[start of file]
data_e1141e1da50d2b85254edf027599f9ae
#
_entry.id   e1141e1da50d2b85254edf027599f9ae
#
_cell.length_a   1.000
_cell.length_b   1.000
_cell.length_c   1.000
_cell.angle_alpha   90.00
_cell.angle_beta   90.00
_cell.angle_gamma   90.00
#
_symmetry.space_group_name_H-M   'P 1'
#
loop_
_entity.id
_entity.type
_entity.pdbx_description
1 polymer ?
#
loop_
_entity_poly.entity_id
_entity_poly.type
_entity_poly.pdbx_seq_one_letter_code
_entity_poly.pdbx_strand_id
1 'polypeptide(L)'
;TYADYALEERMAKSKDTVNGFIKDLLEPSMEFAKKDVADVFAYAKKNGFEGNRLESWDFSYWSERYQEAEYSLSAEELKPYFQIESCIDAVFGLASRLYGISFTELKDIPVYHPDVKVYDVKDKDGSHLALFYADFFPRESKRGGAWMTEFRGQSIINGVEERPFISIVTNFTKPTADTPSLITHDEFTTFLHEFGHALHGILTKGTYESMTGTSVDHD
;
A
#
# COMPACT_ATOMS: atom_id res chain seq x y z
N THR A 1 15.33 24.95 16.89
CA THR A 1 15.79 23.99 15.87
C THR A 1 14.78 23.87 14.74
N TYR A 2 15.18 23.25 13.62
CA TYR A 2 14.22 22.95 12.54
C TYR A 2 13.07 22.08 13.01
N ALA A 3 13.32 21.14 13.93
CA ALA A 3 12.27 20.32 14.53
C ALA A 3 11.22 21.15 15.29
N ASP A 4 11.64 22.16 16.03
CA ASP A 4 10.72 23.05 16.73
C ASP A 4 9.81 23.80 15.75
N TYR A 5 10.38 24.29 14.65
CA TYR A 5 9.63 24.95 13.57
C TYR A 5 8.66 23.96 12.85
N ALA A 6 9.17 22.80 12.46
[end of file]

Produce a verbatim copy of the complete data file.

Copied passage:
data_e1141e1da50d2b85254edf027599f9ae
#
_entry.id   e1141e1da50d2b85254edf027599f9ae
#
_cell.length_a   1.000
_cell.length_b   1.000
_cell.length_c   1.000
_cell.angle_alpha   90.00
_cell.angle_beta   90.00
_cell.angle_gamma   90.00
#
_symmetry.space_group_name_H-M   'P 1'
#
loop_
_entity.id
_entity.type
_entity.pdbx_description
1 polymer ?
#
loop_
_entity_poly.entity_id
_entity_poly.type
_entity_poly.pdbx_seq_one_letter_code
_entity_poly.pdbx_strand_id
1 'polypeptide(L)'
;TYADYALEERMAKSKDTVNGFIKDLLEPSMEFAKKDVADVFAYAKKNGFEGNRLESWDFSYWSERYQEAEYSLSAEELKPYFQIESCIDAVFGLASRLYGISFTELKDIPVYHPDVKVYDVKDKDGSHLALFYADFFPRESKRGGAWMTEFRGQSIINGVEERPFISIVTNFTKPTADTPSLITHDEFTTFLHEFGHALHGILTKGTYESMTGTSVDHD
;
A
#
# COMPACT_ATOMS: atom_id res chain seq x y z
N THR A 1 15.33 24.95 16.89
CA THR A 1 15.79 23.99 15.87
C THR A 1 14.78 23.87 14.74
N TYR A 2 15.18 23.25 13.62
CA TYR A 2 14.22 22.95 12.54
C TYR A 2 13.07 22.08 13.01
N ALA A 3 13.32 21.14 13.93
CA ALA A 3 12.27 20.32 14.53
C ALA A 3 11.22 21.15 15.29
N ASP A 4 11.64 22.16 16.03
CA ASP A 4 10.72 23.05 16.73
C ASP A 4 9.81 23.80 15.75
N TYR A 5 10.38 24.29 14.65
CA TYR A 5 9.63 24.95 13.57
C TYR A 5 8.66 23.96 12.85
N ALA A 6 9.17 22.80 12.46